Thinking About Albums

According to the Grove Music Online the term “album” “was first applied to a collection of 78 RPM discs used to record a long work, such as a symphony, that would not fit onto a single disc; these collections were presented in a format resembling a family album, although containing sleeves for discs rather than pages for photographs. The term was later adopted for long-playing records of over 30 minutes of music, and later again also denoted the aesthetic qualities of the music contained within,” (Buckley, 2001).

What this article doesn’t account for is what the album can do to us, the listener. The right album heard at the right time can change your life. A series of albums can define an era. Both instances can make returning to the sacred object of an album feel like returning home, with familiar melodies and lyrics there to welcome you with open arms and warmth. There is beauty in the ritual of selecting your favorite album off a shelf, staring at the album artwork that you’ve likely burned into your memory, and carefully positioning the needle on a record, or pressing play on a stereo. With the rise of mobile technology and streaming, it is so comforting to know that whenever you may need that long lost friend you can pull it out of the Cloud and instantly you are not alone.

Beyond an album feeling like home, it can be a magic door that transports me back to various points in my life. I can put on Jim Lockey’s Death and I’m back in the first row of the Barfly in Camden 2012, watching them perform in awe for the first time. I can put on Oxygen Thief’s The Half-Life of Facts and suddenly I’m in various homes around America’s North East watching Barry perform during our skiffle tour of 2014. Will Varley’s Postcards From Ursa Minor brings me back to a cruise ship sailing around the Caribbean, wandering from cabin to cabin watching him perform for salty dogs. Skinny Lister’s Down On Deptford Broadway brings me to non-descript venues around America and the UK, where I’m buzzed and waltzing with strangers and sometimes Lorna herself. 

An album that changed my life is Frank Turner’s Love Ire & Song. I first heard it in the springtime of 2009, and when I finally saw him perform the songs from it live at Roseland Ballroom (RIP) in New York City the following July I was hooked. Through loving that album, and that artist, I discovered the world of Xtra Mile Recordings which allowed me to find many more albums I would soon grow to love. I would not be where I am, who I am, doing what I do right now if not for that album reaching my ears almost a decade ago. In May 2018, Frank treated audiences to a full album show during Lost Evenings Festival. As I sat far up in the balcony of the Roundhouse, in a row with some dear friends next to me, I was moved to tears during Frank’s performance of “I Knew Prufrock Before He Got Famous”. As I sang along the weight of the song and the evening and the past nine years hit me like a ton of bricks. How else was I supposed to react when the crowd was so loud it muted Frank, coupled with the fog and lights scanning the room? Screaming along to “we won’t change our ways, we will proud remain when the glory fades, when the glory fades” made the following words catch in my throat. I was simultaneously at home, back in 2009, in my room alone listening to this song – the opening track of Love Ire & Song – unaware of how much it would change everything and also there in the present, at the Roundhouse, with people I loved who loved the music just as much as I did, who would also remain if the glory ever faded. It was too much to handle in the moment and still, in hindsight, is a bit too much to think about. It forms a lump in my throat even now thinking about it.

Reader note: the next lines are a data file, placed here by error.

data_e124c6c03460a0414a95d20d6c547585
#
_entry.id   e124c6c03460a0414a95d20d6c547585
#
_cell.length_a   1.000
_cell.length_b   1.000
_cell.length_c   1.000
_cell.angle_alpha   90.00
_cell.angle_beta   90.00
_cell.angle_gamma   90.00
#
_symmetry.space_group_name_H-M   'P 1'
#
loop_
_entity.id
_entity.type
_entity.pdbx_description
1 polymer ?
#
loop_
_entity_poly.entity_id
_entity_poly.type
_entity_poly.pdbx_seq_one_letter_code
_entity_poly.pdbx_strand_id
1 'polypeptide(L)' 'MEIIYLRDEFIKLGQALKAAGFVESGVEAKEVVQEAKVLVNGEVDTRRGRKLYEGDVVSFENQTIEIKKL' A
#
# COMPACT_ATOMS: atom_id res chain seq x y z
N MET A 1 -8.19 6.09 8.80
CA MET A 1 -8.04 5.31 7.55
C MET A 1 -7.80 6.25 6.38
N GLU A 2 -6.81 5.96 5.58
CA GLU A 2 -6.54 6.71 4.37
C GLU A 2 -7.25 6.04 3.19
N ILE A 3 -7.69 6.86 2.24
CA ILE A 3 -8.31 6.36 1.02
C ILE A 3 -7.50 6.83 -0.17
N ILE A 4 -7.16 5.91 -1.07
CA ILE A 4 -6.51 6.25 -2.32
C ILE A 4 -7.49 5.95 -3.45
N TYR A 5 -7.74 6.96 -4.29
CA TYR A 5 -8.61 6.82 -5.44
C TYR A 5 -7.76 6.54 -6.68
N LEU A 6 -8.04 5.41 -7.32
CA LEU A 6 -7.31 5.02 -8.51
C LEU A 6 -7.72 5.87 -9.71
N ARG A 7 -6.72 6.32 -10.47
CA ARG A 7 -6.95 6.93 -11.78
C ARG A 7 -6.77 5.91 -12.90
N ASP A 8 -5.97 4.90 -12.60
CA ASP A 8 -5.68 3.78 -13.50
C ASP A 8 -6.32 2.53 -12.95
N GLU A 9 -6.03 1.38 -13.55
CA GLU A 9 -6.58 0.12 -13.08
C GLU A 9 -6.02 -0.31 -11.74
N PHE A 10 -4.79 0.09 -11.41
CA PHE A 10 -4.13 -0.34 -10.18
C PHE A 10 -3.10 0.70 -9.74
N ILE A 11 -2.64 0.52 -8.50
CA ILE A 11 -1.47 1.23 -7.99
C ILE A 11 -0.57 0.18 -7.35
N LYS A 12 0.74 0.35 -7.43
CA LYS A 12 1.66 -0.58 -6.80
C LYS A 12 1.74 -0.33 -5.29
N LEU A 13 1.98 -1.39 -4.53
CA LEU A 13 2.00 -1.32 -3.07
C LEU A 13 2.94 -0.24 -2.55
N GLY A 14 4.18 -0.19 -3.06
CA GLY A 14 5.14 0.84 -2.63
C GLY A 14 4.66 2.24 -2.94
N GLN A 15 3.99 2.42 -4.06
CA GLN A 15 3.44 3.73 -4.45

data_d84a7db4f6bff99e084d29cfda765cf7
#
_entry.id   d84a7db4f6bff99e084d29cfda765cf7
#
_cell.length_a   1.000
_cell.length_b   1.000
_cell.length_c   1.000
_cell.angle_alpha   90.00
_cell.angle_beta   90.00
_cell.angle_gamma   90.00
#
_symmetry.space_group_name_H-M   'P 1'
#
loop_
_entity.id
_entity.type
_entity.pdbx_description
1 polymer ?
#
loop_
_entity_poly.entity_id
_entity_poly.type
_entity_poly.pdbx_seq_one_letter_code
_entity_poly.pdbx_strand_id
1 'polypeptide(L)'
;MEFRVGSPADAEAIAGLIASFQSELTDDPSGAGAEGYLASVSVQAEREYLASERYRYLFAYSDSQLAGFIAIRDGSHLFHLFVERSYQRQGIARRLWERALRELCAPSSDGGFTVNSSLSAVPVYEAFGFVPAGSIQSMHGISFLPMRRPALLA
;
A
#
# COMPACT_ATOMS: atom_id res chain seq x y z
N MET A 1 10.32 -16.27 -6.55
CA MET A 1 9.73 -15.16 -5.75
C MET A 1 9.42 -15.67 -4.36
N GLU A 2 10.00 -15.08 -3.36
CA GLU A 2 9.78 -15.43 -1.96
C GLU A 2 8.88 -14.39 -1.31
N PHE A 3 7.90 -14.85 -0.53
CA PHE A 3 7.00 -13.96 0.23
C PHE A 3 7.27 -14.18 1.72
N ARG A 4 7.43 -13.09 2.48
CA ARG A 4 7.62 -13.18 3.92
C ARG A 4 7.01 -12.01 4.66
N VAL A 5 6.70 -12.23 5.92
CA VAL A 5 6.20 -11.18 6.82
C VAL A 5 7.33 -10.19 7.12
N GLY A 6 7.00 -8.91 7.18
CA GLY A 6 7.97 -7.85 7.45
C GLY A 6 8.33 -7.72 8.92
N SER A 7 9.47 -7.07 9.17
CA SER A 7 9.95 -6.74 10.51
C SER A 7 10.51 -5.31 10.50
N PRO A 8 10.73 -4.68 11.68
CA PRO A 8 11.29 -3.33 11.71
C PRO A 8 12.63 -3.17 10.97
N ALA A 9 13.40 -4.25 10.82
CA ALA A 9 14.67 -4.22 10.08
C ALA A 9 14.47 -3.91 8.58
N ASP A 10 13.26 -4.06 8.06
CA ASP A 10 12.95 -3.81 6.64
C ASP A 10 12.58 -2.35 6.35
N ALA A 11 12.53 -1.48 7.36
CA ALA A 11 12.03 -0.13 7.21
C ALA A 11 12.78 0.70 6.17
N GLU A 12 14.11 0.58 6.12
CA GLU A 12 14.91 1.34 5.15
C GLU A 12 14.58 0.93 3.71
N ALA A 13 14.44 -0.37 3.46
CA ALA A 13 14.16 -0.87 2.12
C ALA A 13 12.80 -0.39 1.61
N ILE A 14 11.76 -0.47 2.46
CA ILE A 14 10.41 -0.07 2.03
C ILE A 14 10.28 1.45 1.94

It is so fitting that the modern album as we know it got that name because it physically resembled a photo album. Albums are everything I have already said they are, but they are snapshots, too. My record collection is a walk through my past, and it doesn’t matter if I’m scrolling through saved albums on Spotify or physically flicking through my vinyl, what matters is I can see and touch my past in a way that requires no video or photos. I just need to hear those songs and I’m already there.


Works Cited:
Buckley, David. “Album.” Grove Music Online. 20 Jan. 2001. Oxford University Press, Accessed 12 Oct. 2018.

Image Credit: Mr Cup / Fabien Barral on Unsplash

Note: This piece originally appeared on Xtra Mile Recordings’ National Album Day 2018 blog alongside other writing on favorite albums.

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